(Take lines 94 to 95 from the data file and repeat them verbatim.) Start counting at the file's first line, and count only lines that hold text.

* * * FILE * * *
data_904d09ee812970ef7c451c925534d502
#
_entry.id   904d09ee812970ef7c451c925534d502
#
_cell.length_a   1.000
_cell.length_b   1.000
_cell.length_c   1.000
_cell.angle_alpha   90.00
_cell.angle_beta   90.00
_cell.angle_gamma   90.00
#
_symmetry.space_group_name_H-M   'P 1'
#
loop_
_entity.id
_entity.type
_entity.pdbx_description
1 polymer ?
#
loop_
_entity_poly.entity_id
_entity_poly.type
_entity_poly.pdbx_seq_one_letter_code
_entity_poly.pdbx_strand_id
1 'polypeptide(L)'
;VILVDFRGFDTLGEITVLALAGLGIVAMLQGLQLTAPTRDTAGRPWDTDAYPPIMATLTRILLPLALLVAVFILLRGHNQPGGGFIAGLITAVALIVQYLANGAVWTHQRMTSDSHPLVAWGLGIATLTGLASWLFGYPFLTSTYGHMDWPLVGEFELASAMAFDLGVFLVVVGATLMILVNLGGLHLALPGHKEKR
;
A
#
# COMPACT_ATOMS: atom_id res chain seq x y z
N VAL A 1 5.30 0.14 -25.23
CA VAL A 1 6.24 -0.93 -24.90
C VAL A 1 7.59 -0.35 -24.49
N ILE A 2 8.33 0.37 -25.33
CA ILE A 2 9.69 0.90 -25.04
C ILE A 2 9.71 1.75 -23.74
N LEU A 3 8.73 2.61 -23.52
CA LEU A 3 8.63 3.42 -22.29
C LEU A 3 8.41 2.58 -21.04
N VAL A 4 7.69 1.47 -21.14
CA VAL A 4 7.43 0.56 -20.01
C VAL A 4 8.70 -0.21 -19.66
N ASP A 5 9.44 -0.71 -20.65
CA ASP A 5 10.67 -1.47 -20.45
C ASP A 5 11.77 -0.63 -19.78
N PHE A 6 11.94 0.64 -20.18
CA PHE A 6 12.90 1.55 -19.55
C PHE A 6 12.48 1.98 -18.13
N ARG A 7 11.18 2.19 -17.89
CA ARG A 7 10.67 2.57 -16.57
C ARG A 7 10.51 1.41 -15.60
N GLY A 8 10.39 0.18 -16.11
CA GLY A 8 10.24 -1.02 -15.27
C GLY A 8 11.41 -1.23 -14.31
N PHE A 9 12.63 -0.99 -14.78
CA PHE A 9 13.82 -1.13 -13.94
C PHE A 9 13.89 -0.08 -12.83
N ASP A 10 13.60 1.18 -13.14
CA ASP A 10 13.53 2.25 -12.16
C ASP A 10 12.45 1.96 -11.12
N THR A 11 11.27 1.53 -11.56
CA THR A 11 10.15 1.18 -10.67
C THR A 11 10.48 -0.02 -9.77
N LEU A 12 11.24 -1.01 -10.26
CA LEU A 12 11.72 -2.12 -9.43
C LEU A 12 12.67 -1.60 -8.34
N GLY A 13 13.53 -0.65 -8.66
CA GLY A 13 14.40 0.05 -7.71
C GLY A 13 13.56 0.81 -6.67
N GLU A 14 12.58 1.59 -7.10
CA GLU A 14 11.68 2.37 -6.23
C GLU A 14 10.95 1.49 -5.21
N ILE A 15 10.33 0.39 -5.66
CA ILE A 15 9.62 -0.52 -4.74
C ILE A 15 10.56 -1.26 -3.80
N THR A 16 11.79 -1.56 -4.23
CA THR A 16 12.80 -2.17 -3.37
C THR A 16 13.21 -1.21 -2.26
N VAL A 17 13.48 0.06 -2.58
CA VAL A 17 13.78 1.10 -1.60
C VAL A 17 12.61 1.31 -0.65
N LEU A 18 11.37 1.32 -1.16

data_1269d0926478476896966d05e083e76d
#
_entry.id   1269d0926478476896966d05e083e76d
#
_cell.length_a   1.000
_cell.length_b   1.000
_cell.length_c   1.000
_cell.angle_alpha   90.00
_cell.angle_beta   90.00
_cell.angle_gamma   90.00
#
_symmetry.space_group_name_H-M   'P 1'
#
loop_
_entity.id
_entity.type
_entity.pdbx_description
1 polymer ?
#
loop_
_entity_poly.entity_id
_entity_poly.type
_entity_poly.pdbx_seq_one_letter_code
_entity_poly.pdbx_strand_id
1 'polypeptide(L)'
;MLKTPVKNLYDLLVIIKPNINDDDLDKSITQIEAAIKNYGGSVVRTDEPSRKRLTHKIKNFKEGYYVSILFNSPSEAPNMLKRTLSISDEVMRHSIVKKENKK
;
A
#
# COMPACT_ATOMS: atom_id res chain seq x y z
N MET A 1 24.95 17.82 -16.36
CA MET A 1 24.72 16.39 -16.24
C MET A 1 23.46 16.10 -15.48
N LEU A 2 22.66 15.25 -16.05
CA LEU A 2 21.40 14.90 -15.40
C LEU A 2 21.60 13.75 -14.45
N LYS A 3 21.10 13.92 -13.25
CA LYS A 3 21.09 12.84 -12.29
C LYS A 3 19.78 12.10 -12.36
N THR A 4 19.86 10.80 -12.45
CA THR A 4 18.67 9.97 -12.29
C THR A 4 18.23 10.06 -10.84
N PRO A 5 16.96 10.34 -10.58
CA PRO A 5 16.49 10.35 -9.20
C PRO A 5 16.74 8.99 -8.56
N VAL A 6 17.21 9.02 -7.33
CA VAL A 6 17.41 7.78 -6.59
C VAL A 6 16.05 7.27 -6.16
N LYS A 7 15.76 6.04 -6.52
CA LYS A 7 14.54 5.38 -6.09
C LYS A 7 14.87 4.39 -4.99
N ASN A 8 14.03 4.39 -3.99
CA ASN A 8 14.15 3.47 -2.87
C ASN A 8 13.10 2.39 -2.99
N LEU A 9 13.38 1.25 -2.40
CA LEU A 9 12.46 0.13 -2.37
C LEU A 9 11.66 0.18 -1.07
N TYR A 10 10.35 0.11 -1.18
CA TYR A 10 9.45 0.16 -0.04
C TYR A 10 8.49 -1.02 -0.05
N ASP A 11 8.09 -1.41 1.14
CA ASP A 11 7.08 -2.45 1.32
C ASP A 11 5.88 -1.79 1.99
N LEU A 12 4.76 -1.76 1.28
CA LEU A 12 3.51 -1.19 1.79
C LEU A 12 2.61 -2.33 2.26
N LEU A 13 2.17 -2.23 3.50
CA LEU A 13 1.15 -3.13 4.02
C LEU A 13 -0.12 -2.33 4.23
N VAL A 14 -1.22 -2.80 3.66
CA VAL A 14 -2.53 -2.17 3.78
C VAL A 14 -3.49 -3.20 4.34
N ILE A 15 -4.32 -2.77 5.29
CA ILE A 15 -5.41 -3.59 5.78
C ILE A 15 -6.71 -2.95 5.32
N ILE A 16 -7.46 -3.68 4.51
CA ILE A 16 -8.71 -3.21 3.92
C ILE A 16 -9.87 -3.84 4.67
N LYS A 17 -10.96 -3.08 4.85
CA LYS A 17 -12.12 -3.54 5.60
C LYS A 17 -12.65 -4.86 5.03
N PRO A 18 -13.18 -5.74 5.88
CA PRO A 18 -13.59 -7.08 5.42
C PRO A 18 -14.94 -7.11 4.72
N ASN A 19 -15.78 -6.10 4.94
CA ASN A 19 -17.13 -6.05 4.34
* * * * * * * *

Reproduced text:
_symmetry.space_group_name_H-M   'P 1'
#